Platinum: isotope data
- Platinum isotopes are used in the following fields. Pt-196 is used in experiments to test nuclear models. Both Pt-194 and Pt-196 have been used in research into dipole strength and models. Pt-195 is used for the production of the radioisotope Pt-195m which is used for cancer diagnosis and therapy. Pt-198 is used for the production of the radioisotope for Au-199 which is used in cancer therapy. Pt-194 is also used for the production of the medical radioisotopes Hg-195m.
Naturally occurring isotopes
|Isotope||Mass / Da||Natural abundance (atom %)||Nuclear spin (I)||Magnetic moment (μ/μN)|
|190Pt||189.959917 (7)||0.014 (1)||0|
|192Pt||191.961019 (5)||0.782 (7)||0|
|194Pt||193.962655 (4)||32.967 (99)||0|
|195Pt||194.964766 (4)||33.832 (10)||1/2||0.60950|
|196Pt||195.964926 (4)||25.242 (41)||0|
|198Pt||197.967869 (6)||7.163 (55)||0|
In the above, the most intense ion is set to 100% since this corresponds best to the output from a mass spectrometer. This is not to be confused with the relative percentage isotope abundances which totals 100% for all the naturally occurring isotopes.
|Isotope||Mass / Da||Half-life||Mode of decay||Nuclear spin||Nuclear magnetic moment|
|191Pt||190.961684||2.96 d||EC to 191Ir||3/2||0.50|
|193Pt||192.962984||60 y||EC to 193Ir||1/2|
|197Pt||196.967323||18.3 h||β- to 197Au||1/2||0.51|
- Naturally occurring isotope abundances: Commission on Atomic Weights and Isotopic Abundances report for the International Union of Pure and Applied Chemistry in Isotopic Compositions of the Elements 1989, Pure and Applied Chemistry, 1998, 70, 217. [Copyright 1998 IUPAC]
- For further information about radioisotopes see Jonghwa Chang's (Korea Atomic Energy Research Institute) Table of the Nuclides
- Masses, nuclear spins, and magnetic moments: I. Mills, T. Cvitas, K. Homann, N. Kallay, and K. Kuchitsu in Quantities, Units and Symbols in Physical Chemistry, Blackwell Scientific Publications, Oxford, UK, 1988. [Copyright 1988 IUPAC]
Common reference compound: [Pt(CN)6]2-.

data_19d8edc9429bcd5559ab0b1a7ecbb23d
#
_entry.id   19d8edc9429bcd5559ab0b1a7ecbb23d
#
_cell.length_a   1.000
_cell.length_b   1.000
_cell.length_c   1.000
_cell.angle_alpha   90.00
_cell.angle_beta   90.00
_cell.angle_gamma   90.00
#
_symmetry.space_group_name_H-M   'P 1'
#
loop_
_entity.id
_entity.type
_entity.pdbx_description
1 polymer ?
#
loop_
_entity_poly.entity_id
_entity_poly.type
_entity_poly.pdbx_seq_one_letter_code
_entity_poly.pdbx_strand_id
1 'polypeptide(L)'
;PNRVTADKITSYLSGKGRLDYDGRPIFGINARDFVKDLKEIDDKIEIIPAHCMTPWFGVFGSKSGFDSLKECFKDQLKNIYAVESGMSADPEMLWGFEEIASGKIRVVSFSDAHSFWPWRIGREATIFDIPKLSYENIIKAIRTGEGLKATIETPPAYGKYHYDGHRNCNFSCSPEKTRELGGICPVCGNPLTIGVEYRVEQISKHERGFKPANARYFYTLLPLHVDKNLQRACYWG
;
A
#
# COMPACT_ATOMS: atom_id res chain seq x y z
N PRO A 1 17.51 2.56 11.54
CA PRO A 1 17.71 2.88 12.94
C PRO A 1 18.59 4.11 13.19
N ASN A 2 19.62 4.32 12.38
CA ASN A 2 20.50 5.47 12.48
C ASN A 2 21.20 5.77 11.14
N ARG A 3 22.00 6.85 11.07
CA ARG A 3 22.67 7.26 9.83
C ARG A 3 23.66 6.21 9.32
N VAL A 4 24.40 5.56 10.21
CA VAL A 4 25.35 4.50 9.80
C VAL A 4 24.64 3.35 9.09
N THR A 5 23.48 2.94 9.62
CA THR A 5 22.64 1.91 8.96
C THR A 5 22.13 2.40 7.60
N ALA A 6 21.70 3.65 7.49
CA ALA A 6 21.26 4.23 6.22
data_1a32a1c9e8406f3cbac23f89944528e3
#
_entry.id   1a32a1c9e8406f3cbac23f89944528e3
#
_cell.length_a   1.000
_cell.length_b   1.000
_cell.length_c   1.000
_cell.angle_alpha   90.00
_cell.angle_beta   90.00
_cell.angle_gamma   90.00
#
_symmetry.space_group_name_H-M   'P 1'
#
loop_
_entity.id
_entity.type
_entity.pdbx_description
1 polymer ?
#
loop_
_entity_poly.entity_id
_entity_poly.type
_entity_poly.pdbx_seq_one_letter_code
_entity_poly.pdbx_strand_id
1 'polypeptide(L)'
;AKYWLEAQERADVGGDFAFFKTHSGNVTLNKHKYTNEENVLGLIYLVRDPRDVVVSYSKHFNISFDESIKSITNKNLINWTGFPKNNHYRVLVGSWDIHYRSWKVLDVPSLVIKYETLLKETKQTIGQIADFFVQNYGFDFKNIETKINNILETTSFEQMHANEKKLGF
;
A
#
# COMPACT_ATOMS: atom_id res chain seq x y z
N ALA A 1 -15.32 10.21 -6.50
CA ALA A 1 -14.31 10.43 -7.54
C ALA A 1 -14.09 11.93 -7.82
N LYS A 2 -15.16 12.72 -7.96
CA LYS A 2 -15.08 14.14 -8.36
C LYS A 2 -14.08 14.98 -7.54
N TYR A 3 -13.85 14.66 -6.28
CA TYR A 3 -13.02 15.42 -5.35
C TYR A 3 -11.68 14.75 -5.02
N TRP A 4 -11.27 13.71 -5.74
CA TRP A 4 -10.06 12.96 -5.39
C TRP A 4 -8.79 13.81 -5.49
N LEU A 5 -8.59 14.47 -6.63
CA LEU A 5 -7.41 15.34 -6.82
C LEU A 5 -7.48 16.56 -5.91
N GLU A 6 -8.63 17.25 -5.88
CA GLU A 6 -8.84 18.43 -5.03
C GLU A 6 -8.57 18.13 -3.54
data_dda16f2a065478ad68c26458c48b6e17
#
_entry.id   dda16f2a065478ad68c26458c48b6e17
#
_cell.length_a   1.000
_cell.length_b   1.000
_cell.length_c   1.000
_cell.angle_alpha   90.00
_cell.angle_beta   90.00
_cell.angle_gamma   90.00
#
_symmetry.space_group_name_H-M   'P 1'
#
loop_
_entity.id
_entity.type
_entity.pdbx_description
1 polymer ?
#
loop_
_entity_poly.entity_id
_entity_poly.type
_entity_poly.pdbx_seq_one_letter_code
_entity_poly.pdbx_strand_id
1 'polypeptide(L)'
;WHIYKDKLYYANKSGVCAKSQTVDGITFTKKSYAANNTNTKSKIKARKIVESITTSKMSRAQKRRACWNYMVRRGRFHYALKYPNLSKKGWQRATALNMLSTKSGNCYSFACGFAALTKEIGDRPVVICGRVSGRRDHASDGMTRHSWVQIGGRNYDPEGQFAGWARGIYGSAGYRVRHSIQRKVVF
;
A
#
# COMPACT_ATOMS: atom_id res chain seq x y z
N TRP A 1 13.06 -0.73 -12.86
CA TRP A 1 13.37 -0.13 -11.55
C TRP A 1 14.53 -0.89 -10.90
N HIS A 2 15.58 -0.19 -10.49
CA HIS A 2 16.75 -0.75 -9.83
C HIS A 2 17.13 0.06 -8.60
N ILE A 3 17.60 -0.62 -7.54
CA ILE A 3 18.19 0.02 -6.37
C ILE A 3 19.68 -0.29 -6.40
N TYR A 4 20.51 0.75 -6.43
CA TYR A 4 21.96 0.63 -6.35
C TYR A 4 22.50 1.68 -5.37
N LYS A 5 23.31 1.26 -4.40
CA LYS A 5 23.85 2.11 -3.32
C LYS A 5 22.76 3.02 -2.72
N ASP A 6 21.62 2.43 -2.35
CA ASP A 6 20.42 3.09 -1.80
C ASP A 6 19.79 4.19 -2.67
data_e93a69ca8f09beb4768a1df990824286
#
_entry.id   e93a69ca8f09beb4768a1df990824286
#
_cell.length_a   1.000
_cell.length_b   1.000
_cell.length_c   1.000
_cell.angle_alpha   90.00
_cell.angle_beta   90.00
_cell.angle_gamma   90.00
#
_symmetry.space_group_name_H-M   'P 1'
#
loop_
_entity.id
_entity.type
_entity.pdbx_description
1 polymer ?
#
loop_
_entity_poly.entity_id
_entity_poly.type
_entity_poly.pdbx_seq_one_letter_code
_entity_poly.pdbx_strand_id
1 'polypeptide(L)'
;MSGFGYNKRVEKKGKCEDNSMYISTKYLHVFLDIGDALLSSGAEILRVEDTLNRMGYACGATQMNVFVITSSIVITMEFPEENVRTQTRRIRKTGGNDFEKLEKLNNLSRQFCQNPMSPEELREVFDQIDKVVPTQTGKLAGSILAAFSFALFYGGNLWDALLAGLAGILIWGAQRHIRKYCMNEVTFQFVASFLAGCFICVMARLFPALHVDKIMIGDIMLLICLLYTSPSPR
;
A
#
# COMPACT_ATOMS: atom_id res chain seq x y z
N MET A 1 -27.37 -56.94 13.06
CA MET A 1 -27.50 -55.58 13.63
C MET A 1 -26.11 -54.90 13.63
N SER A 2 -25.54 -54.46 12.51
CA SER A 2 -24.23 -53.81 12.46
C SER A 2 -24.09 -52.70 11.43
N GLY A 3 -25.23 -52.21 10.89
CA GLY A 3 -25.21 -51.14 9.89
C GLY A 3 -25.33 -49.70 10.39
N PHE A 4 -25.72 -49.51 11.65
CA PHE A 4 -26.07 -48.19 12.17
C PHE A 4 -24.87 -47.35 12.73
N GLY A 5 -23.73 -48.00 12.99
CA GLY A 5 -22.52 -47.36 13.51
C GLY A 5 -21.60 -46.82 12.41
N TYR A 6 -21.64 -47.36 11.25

|Isotope 1||Isotope 2||Isotope 3|
|Natural abundance /%||33.8|
|Frequency relative to 1H = 100 (MHz)||21.414376|
|Receptivity, DP, relative to 1H = 1.00||0.00351|
|Receptivity, DC, relative to 13C = 1.00||20.1|
|Magnetogyric ratio, γ (107 rad T‑1 s-1)||5.8385|
|Magnetic moment, μ (μN)||1.0557|
|Nuclear quadrupole moment, Q/millibarn||-|
|Line width factor, 1056 l (m4)||-|
- R.K. Harris in Encyclopedia of Nuclear Magnetic Resonance, D.M. Granty and R.K. Harris, (eds.), vol. 5, John Wiley & Sons, Chichester, UK, 1996. I am grateful to Professor Robin Harris (University of Durham, UK) who provided much of the NMR data, which are copyright 1996 IUPAC, adapted from his contribution contained within this reference.
- J. Mason in Multinuclear NMR, Plenum Press, New York, USA, 1987. Where given, data for certain radioactive nuclei are from this reference.
- P. Pyykkö, Mol. Phys., 2008, 106, 1965-1974.
- P. Pyykkö, Mol. Phys., 2001, 99, 1617-1629.
- P. Pyykkö, Z. Naturforsch., 1992, 47a, 189. I am grateful to Professor Pekka Pyykkö (University of Helsinki, Finland) who provided the nuclear quadrupole moment data in this and the following two references.
- D.R. Lide, (ed.), CRC Handbook of Chemistry and Physics 1999-2000 : A Ready-Reference Book of Chemical and Physical Data (CRC Handbook of Chemistry and Physics, CRC Press, Boca Raton, Florida, USA, 79th edition, 1998.
- P. Pyykkö, personal communication, 1998, 204, 2008, 2010.